Wheat is a different story altogether (see Chart 3). The drop in wheat output was due almost entirely to lower acreage, thanks in part to the lingering effects of the 2012 drought, which led to a dramatic decrease in winter wheat plantings (which occur in the fall of the year prior to harvest).

It was also a tougher year for crop prices. For example, the price farmers received for corn at the end of 2013 was 37 percent lower than a year earlier, according to the USDA. Lower prices and poorer yields have meant lower income for many farmers. USDA data on state farm income will not be released until next month, but 48 percent of respondents to the ag credit survey expected lower farm income in the fourth quarter of 2013, compared with 16 percent expecting an increase.

Crop production CH 3 -- 1-17-14

Businesses expect hiring to continue in 2014

There are renewed signs that the Ninth District economy continues to grow based on a recent poll of more than 100 business contacts from around the district (see methodology).

Businesses are expecting to expand; 41 percent plan to increase employment at their firms, and 58 percent of these firms cited expected high sales growth as the most important factor. Only 9 percent plan to decrease employment. In the same survey a year ago, 40 percent planned to increase employment and 7 percent planned to cut jobs (see chart).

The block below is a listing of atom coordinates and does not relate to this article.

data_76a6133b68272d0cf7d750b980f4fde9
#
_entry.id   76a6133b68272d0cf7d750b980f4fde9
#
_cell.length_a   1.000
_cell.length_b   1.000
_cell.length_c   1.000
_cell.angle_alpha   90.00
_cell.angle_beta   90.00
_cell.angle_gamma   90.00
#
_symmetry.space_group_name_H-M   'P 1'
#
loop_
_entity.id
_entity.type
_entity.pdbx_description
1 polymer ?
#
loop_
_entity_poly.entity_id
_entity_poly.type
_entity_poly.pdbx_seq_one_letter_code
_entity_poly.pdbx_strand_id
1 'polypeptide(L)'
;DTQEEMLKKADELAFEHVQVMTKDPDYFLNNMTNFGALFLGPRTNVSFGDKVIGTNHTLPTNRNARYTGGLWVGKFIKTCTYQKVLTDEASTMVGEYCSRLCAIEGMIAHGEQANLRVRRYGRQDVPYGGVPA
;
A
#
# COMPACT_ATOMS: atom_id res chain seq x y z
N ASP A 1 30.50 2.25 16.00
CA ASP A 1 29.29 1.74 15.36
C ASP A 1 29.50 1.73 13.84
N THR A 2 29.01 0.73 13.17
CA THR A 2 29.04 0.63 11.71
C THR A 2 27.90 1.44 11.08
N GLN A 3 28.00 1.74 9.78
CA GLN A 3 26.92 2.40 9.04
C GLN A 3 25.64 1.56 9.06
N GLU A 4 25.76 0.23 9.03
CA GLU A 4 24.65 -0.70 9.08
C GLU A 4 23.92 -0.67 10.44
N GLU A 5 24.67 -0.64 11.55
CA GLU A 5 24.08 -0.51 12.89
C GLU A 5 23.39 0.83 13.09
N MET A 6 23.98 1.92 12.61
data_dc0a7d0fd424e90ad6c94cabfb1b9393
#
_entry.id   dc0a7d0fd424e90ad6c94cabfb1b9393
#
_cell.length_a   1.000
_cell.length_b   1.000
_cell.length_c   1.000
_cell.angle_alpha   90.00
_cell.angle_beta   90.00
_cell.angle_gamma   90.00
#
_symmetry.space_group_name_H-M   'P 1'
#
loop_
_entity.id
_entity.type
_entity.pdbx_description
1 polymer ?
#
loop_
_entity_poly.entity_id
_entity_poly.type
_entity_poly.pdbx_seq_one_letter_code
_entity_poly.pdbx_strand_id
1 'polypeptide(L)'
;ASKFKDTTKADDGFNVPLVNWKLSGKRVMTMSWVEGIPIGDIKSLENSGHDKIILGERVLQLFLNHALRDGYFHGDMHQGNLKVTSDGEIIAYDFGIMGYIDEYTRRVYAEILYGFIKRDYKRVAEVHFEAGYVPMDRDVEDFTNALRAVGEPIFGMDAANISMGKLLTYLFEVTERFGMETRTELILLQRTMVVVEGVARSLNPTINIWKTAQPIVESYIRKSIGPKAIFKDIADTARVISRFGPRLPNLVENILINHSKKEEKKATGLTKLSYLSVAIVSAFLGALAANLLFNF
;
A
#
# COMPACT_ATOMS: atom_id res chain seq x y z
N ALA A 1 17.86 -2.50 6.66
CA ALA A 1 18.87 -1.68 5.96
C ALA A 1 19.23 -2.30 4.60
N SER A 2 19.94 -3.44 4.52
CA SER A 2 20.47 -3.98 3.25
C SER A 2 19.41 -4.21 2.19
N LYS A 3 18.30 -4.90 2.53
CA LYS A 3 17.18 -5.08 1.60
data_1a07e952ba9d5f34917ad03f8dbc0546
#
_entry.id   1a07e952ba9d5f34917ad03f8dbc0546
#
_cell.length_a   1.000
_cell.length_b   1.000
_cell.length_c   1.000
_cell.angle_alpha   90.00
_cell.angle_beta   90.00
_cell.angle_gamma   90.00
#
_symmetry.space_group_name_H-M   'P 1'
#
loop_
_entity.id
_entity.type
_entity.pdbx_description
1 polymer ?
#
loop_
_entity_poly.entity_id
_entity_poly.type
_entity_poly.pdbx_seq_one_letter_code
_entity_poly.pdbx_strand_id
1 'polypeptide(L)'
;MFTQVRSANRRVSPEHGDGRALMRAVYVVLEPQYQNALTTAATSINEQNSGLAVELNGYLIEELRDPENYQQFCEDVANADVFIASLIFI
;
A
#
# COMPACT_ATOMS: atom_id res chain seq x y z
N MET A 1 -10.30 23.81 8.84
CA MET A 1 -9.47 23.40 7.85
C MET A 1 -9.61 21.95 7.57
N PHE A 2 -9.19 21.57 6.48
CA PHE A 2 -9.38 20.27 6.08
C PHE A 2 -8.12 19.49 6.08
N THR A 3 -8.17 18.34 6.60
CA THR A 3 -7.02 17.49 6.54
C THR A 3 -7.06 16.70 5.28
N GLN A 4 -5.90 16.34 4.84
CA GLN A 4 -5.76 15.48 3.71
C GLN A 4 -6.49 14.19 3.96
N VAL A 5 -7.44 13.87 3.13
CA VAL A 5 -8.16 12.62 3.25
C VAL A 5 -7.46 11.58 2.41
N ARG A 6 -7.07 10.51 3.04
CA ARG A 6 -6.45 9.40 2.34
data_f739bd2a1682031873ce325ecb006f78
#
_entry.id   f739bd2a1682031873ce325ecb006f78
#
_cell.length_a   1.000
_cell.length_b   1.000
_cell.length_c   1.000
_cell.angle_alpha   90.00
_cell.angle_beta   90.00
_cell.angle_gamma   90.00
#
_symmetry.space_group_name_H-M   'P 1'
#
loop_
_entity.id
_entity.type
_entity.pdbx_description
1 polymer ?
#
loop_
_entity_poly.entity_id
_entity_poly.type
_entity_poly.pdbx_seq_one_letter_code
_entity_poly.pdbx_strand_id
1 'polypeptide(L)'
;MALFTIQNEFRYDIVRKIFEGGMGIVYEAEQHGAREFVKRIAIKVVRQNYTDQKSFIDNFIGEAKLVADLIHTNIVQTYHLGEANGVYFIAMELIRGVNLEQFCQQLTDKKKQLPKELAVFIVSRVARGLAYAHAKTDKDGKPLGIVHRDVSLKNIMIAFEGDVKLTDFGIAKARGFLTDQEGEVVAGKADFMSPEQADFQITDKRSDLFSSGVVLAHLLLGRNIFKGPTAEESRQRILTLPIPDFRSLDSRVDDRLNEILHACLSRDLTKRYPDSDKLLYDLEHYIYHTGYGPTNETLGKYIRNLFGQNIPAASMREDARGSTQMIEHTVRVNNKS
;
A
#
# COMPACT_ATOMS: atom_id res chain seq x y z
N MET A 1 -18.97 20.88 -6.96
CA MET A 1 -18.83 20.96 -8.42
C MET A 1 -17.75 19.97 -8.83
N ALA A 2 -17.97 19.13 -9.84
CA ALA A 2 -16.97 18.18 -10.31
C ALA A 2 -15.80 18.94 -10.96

Other important factors cited for new hiring were overworked staff, the need for additional skills, and improved financial condition of firms. The vast majority of respondents plan to use current employee referrals, word of mouth and advertising to get new employees. Twenty-two percent plan to use a recruiting firm, and only 8 percent plan to raise starting pay.

For those respondents not planning to hire additional people this year, most reported that finding skilled candidates is hampering hiring, or they wanted to keep operating costs low or expected sales growth to be low.

Ad hod survey chart -- 1-14-14

Methodology: On Jan. 13, the Minneapolis Fed invited, via email, about 500 Beige Book contacts from around the Ninth District to answer the special question in a web-based survey. By Jan. 14, 104 contacts had filled out the survey. The respondents come from a variety of industries (see table).

Ad hod survey table -- 1-14-14